Thankfully, HDR photography has come a very long way since the term was first coined in the early days of DSLRs. Back then, the dynamic range of a digital sensor was almost as limited as the dynamic range of slide film, and in many cases even LESS dynamic than negative films! (Don’t believe me? Just remember that even in the 1940’s, Ansel Adams could capture both sunlit snow and deep shade on a single piece of B&W film.)
Also thankfully, the psychedelic, over-processed HDR fad has passed, for the most part. Don’t get me wrong; I still appreciate it as an art from, when it’s done well, and that’s what I’m hoping to show you how to do here.
To learn the basics of HDR photography, be sure to check out our HDR Photography Workshop!
How To Create Natural HDR Images Using Blend-If
Today, digital camera sensors have made incredible progress in capturing high-contrast scenes. Most of the latest cameras –even the sensors with ‘poor’ performance– have dynamic range that easily surpasses 10 stops. The champions of the bunch, the current-generation full-frame (and medium format) sensors, are about to pass the 15 EV mark!
This has significantly reduced the need for 5-shot or 7-shot bracketing sequences, or special HDR software for controlling the resulting huge tonal range. – Again, don’t misunderstand; HDR software is still very useful for those folks who are really into a certain style. Also keep in mind that special HDR software can be useful for achieving certain “looks” even on single exposures!)
However, even with dynamic range passing the 14 EV mark on quite a few of the latest cameras, there are still plenty of opportunities in which bracketing at least two shots might be a good idea. It will help you get slightly better image quality out of your highlights and shadows, even if a single exposure could have sufficed. Otherwise, in a single exposure you run the risk of excessive shadow noise, or posterized / clipped highlights.
The most effective way to quickly blend two exposures for optimal highlights and shadows is to use the ‘Blend-If’ tools for Photoshop layers.
Step 1: Capture Images that preserve highlights and preserve shadows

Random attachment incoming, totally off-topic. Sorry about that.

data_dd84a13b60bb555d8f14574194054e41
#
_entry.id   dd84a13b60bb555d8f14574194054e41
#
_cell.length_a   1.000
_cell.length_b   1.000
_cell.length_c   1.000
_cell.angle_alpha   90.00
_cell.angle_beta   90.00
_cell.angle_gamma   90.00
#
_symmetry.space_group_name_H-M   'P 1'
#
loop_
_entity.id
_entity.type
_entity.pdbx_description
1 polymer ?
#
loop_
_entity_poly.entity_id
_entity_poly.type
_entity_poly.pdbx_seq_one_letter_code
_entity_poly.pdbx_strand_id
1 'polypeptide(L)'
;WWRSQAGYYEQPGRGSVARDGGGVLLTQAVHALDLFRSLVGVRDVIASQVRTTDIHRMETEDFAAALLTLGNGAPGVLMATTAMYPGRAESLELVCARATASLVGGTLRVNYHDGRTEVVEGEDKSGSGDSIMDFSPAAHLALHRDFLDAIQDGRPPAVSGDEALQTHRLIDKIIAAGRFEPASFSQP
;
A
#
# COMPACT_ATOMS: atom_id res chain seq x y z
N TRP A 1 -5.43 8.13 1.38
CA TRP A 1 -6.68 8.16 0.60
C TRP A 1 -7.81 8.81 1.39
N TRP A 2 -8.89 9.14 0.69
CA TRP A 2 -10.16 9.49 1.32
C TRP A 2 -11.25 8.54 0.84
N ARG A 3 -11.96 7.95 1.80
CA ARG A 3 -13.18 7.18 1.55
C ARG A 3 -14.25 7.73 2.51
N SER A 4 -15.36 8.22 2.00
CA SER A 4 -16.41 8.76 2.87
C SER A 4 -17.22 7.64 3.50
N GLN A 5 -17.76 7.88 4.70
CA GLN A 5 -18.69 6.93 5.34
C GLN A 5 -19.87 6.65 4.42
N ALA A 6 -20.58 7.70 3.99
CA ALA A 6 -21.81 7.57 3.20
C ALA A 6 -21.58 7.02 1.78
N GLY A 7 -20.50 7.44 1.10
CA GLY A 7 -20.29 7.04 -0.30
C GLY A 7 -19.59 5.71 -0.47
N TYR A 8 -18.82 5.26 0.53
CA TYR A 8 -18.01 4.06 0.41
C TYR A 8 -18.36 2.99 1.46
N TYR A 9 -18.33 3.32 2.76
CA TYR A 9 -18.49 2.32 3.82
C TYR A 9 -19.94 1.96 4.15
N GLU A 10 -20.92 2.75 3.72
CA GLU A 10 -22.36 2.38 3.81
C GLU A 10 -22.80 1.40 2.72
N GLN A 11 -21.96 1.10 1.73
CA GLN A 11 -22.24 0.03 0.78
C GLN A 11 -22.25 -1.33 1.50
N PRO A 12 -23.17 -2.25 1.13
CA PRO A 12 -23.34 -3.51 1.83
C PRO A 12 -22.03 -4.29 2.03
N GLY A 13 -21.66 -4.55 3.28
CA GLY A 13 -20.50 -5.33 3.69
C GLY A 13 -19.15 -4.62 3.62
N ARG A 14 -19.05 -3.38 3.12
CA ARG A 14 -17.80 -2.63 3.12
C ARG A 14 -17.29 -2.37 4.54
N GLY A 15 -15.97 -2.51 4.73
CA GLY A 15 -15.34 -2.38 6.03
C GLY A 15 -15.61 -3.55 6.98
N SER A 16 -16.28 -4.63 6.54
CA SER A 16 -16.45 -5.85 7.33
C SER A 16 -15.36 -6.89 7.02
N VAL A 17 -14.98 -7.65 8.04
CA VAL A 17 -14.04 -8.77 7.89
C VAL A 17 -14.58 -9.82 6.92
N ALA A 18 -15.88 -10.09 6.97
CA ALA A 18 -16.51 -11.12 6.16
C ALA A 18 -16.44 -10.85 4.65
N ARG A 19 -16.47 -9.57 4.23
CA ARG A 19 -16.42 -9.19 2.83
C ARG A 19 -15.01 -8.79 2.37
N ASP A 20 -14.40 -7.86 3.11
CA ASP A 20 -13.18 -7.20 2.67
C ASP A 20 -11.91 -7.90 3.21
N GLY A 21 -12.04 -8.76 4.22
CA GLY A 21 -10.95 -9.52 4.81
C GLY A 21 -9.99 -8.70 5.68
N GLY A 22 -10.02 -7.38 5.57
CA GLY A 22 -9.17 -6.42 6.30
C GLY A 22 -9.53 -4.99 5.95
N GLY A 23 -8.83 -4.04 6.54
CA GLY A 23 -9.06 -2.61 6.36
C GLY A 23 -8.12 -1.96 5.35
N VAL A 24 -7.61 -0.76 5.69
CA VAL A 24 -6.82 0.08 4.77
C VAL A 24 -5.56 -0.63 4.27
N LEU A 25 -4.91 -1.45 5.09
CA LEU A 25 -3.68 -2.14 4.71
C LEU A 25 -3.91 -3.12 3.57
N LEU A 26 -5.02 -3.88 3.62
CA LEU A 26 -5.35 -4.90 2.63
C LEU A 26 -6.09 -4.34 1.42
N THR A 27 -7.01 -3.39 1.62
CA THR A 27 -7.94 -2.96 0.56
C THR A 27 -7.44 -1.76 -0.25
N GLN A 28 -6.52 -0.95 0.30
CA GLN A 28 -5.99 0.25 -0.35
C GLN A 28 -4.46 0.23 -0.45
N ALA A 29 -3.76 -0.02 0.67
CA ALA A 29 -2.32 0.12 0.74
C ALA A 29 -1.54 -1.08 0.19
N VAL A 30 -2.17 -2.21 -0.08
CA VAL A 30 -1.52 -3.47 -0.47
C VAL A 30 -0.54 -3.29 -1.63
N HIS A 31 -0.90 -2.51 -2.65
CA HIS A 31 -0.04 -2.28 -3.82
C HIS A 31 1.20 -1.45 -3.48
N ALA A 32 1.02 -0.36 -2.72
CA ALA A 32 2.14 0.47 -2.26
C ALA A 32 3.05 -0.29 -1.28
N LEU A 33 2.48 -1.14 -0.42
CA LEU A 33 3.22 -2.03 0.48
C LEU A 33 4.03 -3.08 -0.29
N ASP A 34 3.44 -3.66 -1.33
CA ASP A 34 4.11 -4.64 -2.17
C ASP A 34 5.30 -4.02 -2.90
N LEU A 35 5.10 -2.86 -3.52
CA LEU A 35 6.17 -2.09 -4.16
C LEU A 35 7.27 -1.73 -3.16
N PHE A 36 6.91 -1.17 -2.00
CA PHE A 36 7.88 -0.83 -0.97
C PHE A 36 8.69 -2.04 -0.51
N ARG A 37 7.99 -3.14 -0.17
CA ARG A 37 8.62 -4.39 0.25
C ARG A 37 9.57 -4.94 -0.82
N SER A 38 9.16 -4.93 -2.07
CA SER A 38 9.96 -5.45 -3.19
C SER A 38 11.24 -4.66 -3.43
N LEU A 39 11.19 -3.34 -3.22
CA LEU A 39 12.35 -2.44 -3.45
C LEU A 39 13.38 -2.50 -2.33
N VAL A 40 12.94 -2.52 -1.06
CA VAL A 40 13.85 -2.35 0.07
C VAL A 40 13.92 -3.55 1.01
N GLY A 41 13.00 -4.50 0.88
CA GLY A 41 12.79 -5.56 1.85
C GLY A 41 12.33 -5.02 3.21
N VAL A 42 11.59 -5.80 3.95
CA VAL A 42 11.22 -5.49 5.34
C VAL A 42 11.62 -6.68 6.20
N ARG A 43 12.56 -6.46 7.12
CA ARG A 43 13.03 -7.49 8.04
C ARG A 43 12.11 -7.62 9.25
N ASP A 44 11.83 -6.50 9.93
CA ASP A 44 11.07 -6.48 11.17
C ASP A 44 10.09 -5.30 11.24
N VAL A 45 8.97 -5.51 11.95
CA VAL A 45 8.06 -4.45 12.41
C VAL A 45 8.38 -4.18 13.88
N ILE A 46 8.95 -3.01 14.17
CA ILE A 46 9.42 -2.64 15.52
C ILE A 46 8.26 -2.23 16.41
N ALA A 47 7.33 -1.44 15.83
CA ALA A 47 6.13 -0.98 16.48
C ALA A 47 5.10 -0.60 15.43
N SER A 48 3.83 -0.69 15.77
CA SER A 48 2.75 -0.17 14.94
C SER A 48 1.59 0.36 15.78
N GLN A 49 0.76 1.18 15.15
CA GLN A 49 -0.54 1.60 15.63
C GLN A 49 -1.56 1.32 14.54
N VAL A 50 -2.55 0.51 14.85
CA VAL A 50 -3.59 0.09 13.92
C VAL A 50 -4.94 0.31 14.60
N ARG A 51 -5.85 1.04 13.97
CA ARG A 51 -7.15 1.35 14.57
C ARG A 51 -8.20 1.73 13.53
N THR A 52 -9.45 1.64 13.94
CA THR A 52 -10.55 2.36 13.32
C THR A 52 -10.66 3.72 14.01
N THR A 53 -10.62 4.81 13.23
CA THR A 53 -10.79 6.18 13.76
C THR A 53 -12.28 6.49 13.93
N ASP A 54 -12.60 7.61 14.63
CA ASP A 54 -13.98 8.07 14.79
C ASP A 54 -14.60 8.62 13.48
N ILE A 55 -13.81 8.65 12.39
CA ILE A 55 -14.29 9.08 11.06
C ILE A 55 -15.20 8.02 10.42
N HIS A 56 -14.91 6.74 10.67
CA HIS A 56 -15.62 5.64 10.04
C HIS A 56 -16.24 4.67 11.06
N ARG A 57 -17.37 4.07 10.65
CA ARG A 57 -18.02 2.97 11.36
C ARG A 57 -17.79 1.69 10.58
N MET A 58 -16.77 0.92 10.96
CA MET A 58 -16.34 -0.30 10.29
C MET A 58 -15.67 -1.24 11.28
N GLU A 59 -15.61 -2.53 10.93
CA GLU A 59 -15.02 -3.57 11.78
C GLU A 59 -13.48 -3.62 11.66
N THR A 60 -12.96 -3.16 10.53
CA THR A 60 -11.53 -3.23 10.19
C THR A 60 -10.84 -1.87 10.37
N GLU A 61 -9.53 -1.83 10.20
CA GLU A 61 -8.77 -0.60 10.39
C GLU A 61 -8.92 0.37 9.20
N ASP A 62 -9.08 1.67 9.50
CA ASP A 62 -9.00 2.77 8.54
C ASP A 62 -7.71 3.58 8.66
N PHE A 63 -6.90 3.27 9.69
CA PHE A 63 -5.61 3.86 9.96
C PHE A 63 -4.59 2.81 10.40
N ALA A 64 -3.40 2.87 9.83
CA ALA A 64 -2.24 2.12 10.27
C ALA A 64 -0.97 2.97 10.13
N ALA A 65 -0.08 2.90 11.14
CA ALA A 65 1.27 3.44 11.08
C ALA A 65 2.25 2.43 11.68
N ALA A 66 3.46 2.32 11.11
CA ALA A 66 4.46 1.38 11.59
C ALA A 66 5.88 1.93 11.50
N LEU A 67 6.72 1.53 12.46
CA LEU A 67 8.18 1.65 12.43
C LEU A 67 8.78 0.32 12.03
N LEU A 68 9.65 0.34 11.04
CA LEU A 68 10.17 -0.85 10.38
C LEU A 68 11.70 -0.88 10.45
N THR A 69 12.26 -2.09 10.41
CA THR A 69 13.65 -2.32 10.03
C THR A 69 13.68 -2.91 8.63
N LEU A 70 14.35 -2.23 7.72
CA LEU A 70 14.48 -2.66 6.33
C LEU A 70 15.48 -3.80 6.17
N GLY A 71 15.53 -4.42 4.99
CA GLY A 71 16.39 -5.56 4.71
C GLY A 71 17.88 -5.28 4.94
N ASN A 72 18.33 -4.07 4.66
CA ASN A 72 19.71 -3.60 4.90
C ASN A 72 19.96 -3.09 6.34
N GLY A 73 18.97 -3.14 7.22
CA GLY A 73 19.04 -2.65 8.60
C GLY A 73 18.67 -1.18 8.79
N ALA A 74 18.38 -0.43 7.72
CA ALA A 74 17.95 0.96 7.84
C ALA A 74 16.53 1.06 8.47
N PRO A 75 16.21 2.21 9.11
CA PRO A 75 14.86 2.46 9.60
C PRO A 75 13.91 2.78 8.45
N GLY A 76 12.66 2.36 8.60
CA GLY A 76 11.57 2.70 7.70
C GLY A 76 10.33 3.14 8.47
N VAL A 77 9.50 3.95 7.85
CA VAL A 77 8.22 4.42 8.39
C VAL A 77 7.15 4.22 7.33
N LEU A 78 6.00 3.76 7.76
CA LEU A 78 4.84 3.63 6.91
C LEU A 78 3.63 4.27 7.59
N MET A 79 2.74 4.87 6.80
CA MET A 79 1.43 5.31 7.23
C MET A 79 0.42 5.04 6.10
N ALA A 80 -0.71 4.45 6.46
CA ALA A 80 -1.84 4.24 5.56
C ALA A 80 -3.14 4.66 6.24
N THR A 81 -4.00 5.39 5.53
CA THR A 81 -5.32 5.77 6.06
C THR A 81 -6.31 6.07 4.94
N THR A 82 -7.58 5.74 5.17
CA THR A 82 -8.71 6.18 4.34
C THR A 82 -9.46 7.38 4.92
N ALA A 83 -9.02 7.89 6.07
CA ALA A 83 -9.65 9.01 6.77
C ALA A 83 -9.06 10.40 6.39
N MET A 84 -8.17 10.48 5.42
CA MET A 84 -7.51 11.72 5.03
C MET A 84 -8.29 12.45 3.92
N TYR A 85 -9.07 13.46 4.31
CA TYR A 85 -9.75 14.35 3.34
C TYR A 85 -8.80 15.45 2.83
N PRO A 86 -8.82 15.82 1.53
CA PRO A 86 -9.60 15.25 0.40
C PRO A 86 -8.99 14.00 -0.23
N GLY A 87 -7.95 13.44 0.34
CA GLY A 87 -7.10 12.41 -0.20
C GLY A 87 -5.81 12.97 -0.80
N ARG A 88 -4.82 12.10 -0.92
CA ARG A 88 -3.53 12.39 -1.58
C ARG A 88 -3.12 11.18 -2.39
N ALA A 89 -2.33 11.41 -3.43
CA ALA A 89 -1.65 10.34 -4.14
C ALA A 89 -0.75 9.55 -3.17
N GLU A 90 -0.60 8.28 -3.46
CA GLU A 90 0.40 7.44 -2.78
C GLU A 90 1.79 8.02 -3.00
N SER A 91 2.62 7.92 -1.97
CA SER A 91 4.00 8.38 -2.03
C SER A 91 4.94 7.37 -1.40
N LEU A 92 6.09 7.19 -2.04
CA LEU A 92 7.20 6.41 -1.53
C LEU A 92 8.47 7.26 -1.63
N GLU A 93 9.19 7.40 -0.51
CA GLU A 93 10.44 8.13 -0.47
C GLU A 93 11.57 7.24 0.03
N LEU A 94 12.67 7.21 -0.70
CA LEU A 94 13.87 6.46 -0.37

Start by capturing your bracketed raw images like you normally would. I tend to go straight to capturing two single exposures, one with perfect highlight preservation and one with sufficient shadow detail, however capturing 3, 5, 7, or even 9 images with auto-bracketing is still a good workflow, even if you only keep two of the resulting images.
Either way, simply make sure that you’re capturing the full dynamic range of the scene.
Keep in mind, the older your camera is the more this 2-image technique may not be possible. Unfortunately, some of the older Canon DSLR sensors, even the full-frame bodies, simply do not have enough dynamic range to capture some scenes smoothly in just 2 exposures; you may need 3 or 5 exposures.
For those Canon shooters who are curious, the two current (non-flagships) Canon sensors with the best dynamic range are the 5D mk4, and the “classic” 6D. Also the APS-C 80D, M6, and 200D (SL2) have decent dynamic range.
Step 2: Process images to appear as identical as possible
The long-standing, traditional workflow of HDR photography has been to simply process each frame neutrally, at varying exposures, and then use all 3-9 of the exposures to create the final HDR file.
This is still a viable course of action, however, the Blend-If technique is a simple alternative that goes an alternate route: choose the best two files, and process them so that they look as identical as possible, including their overall exposure.